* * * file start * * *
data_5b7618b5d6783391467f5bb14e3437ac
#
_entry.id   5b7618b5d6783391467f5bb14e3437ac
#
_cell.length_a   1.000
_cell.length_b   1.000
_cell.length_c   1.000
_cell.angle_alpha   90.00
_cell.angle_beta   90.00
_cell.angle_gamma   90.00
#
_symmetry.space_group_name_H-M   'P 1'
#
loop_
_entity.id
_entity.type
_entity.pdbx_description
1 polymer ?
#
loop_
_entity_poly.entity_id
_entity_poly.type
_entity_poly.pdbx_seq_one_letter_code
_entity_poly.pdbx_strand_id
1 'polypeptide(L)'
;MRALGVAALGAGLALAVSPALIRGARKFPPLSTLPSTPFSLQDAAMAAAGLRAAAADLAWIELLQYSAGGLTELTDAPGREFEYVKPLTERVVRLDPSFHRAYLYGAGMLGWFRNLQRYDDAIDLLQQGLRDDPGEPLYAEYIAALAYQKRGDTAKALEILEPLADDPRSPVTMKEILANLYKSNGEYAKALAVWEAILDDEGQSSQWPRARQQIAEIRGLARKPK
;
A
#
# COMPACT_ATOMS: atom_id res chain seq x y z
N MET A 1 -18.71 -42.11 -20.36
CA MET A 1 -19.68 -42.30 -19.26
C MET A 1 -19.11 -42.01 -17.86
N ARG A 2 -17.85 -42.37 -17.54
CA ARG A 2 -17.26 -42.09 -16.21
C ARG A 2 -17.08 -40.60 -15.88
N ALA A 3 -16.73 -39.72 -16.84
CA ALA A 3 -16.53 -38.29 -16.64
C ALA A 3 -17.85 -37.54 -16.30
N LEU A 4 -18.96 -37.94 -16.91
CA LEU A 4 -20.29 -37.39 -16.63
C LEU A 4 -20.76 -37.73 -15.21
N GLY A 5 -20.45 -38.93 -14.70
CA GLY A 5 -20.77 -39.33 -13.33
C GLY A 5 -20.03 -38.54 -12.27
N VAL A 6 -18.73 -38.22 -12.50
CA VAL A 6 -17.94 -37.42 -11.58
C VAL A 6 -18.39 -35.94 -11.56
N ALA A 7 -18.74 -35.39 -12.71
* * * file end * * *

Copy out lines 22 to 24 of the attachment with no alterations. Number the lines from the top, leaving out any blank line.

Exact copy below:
_entity_poly.type
_entity_poly.pdbx_seq_one_letter_code
_entity_poly.pdbx_strand_id